As the Pandemic seems to be slowing down, New Yorkers are showing that nothing can stop them or slow them down when it comes to renovations. Some people were stopped in the middle of their work when the pandemic began and are now getting back to it. Others, have given up on New York City and have headed to the Hamptons and Upstate to start renovating there. One person I often talk to in business now says he resides in California and works remotely with his clients in New York City.
Wherever you fit into the group of would-be renovators, the same rules about renovations still apply. You cannot dive into the deep end without having an attorney on your team who knows this area of the law and can review or draft the necessary contracts.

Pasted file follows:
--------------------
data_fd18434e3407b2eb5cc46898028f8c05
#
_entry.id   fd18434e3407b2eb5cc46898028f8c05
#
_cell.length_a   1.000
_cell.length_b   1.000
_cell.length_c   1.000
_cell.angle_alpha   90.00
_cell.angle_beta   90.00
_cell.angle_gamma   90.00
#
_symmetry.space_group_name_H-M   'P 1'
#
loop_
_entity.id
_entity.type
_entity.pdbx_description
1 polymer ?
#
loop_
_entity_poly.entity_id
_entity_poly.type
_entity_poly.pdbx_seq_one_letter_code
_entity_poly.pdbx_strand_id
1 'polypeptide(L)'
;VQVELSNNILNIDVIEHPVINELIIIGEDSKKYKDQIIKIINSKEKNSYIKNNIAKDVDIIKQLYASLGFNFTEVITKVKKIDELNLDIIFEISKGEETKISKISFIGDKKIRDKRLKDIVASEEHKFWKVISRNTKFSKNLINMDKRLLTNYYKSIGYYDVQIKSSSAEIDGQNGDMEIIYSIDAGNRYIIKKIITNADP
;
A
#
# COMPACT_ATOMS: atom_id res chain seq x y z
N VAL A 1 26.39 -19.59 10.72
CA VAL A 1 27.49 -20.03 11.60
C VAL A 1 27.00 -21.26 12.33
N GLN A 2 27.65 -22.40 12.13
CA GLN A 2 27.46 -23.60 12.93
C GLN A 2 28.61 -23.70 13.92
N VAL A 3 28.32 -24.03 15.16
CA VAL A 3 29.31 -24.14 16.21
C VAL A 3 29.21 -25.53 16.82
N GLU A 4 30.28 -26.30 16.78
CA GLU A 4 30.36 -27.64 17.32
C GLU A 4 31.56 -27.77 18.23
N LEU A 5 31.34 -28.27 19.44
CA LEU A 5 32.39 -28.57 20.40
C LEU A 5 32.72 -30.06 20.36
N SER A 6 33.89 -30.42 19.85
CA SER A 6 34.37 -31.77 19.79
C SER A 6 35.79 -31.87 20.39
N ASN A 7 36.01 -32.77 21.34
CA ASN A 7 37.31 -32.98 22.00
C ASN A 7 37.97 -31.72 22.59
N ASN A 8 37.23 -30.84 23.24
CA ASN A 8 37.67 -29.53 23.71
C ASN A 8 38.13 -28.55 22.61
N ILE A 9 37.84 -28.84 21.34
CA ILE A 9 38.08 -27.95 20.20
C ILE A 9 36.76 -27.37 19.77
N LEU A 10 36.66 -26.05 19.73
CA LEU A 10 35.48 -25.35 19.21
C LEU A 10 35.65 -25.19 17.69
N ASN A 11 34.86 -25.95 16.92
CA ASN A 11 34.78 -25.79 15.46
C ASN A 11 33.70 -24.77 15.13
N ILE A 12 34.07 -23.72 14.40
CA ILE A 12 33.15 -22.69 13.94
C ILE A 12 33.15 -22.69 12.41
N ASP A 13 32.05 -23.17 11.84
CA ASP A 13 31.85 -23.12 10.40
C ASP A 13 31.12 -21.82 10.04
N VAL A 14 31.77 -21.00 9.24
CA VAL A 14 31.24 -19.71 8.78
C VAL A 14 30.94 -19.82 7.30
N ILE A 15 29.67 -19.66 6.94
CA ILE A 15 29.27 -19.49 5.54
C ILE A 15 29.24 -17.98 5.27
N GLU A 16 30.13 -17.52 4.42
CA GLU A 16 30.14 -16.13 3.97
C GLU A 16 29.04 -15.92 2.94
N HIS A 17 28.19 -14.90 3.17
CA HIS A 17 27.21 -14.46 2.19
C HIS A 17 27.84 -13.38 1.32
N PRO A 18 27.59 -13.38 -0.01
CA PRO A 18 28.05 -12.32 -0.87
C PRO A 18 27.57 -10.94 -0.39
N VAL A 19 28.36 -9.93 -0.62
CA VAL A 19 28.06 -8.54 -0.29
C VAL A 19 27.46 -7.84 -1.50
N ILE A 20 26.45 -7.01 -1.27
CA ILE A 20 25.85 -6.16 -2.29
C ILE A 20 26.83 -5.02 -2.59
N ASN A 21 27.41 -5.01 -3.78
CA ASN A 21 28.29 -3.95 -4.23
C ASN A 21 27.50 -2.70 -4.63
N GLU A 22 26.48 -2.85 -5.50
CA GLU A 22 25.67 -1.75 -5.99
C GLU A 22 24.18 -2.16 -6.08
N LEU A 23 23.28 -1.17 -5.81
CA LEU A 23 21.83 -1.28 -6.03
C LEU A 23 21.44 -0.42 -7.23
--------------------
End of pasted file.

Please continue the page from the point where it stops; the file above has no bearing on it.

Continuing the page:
An architect client has a client chomping at the bit to commence a new multi-million dollar house. The contract must be negotiated and basic requirements met, before work can begin. Permits are needed, as well as surveys and technical reports on things such as soil reports.
Even if it is only an interior renovation, there may be alteration agreements with co-op associations and insurance issues to lock in. Co-op buildings now require safety plans for workers.
Don’t rush to sign a contract and engage in demolition before you have worked out the design, materials and products to be used and the costs. If you don’t, the project will come to a screeching halt and you may the one creating delays and damages, since co-ops require work to be completed in a ceratin number of days or they can request daily delay damages.
C. Jaye Berger is an attorney and the principal of her own firm in Manhattan.